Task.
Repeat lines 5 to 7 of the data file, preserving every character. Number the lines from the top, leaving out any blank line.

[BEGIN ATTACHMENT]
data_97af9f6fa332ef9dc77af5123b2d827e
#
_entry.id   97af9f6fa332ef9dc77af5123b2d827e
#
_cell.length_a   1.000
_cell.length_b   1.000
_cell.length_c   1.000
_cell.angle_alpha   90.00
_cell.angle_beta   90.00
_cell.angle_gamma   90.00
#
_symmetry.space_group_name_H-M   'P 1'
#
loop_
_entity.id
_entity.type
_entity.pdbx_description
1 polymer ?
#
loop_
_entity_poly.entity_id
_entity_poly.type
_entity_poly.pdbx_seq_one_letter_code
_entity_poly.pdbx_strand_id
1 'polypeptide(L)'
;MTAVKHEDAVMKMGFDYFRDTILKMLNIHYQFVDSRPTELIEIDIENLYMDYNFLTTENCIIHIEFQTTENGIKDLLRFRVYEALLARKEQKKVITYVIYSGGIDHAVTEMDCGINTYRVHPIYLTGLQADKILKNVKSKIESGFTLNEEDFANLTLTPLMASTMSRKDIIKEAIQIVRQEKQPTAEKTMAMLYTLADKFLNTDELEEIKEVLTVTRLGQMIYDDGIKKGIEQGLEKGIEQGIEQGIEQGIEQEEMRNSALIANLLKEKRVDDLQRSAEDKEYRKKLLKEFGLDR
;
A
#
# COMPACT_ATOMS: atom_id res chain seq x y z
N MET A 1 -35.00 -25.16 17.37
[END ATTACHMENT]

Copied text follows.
_cell.length_a   1.000
_cell.length_b   1.000
_cell.length_c   1.000